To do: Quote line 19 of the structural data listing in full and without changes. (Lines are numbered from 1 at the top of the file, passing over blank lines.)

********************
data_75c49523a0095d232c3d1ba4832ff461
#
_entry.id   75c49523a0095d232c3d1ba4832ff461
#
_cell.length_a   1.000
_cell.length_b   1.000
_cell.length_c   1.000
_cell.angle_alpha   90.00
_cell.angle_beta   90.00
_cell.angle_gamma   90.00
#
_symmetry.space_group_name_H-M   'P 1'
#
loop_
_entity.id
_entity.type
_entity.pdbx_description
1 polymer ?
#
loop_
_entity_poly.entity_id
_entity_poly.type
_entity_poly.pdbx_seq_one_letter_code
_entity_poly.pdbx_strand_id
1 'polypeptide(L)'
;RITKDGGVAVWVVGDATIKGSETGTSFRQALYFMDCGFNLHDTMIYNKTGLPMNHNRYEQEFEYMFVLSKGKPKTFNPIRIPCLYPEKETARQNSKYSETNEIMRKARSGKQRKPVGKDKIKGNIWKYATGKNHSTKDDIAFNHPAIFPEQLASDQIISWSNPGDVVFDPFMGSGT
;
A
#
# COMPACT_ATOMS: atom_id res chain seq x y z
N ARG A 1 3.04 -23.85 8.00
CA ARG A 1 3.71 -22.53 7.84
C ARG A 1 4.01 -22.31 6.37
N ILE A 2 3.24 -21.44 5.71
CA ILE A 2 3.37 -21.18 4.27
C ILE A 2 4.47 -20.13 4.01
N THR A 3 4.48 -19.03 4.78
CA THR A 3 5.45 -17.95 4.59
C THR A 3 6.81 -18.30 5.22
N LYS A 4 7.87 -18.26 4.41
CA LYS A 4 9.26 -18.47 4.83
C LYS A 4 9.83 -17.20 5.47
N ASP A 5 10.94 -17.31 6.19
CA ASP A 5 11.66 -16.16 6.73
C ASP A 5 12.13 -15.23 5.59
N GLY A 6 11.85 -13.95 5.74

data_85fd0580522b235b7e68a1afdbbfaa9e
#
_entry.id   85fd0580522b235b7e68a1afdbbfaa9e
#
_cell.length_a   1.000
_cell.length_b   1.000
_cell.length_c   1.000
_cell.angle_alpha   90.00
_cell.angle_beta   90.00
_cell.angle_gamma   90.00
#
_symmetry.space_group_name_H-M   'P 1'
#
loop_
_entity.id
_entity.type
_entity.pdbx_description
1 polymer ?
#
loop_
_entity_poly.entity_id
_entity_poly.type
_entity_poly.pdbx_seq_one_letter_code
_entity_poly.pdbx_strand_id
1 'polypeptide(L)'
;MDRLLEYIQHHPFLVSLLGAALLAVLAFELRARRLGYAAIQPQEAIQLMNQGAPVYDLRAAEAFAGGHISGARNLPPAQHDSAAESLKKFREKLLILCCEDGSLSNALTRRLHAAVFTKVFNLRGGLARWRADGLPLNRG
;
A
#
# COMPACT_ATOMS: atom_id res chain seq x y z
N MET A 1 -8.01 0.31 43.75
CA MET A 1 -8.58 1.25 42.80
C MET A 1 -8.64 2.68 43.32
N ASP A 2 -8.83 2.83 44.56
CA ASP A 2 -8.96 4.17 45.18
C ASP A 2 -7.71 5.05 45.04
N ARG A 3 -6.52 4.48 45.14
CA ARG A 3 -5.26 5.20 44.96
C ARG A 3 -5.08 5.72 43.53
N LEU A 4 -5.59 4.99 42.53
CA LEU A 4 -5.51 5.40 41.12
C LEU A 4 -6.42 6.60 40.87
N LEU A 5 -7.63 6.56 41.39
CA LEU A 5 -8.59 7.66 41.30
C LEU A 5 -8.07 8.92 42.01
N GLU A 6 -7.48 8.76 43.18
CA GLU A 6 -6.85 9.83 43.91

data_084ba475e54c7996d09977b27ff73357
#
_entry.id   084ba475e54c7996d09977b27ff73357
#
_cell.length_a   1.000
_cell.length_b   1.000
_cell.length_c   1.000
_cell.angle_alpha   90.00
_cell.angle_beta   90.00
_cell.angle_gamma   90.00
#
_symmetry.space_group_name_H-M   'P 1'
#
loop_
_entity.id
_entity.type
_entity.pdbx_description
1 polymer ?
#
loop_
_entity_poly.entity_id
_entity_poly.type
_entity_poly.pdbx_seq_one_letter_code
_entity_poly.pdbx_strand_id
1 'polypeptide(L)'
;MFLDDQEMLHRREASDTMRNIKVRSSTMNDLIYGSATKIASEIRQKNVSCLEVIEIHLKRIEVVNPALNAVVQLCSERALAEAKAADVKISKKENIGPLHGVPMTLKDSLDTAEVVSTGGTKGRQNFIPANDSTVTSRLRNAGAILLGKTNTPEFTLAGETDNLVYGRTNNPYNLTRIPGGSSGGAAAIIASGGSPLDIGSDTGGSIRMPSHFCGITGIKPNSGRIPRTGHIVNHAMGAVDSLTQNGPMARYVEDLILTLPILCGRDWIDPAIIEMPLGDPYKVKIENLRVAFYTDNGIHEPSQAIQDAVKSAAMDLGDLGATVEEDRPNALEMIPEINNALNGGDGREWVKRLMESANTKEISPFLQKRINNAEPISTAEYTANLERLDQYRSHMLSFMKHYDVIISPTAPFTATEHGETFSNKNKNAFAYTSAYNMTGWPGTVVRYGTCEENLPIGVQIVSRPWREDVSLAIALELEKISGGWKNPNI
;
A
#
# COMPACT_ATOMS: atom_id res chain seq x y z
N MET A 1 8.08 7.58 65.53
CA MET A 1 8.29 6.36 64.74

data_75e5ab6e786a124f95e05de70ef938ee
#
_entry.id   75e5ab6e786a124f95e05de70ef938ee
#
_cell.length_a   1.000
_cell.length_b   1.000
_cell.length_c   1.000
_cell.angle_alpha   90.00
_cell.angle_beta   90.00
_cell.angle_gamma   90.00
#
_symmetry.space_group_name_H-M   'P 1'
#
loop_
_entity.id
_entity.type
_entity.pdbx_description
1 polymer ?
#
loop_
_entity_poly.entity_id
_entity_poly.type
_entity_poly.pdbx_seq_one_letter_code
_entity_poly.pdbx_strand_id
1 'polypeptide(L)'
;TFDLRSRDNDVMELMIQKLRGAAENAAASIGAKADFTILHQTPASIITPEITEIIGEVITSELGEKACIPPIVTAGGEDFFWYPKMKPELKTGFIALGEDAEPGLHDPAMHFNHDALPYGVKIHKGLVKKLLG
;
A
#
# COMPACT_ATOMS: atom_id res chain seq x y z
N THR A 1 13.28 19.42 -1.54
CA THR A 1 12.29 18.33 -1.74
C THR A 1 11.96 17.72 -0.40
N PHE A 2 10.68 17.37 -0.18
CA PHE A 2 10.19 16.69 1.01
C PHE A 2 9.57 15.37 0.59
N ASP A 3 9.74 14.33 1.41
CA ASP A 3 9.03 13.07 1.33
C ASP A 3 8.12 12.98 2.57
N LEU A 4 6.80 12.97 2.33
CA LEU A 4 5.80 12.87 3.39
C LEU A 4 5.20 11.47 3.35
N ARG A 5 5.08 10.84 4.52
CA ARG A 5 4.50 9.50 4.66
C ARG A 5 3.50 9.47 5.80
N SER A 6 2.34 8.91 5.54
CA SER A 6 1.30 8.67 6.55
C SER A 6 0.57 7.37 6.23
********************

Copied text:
#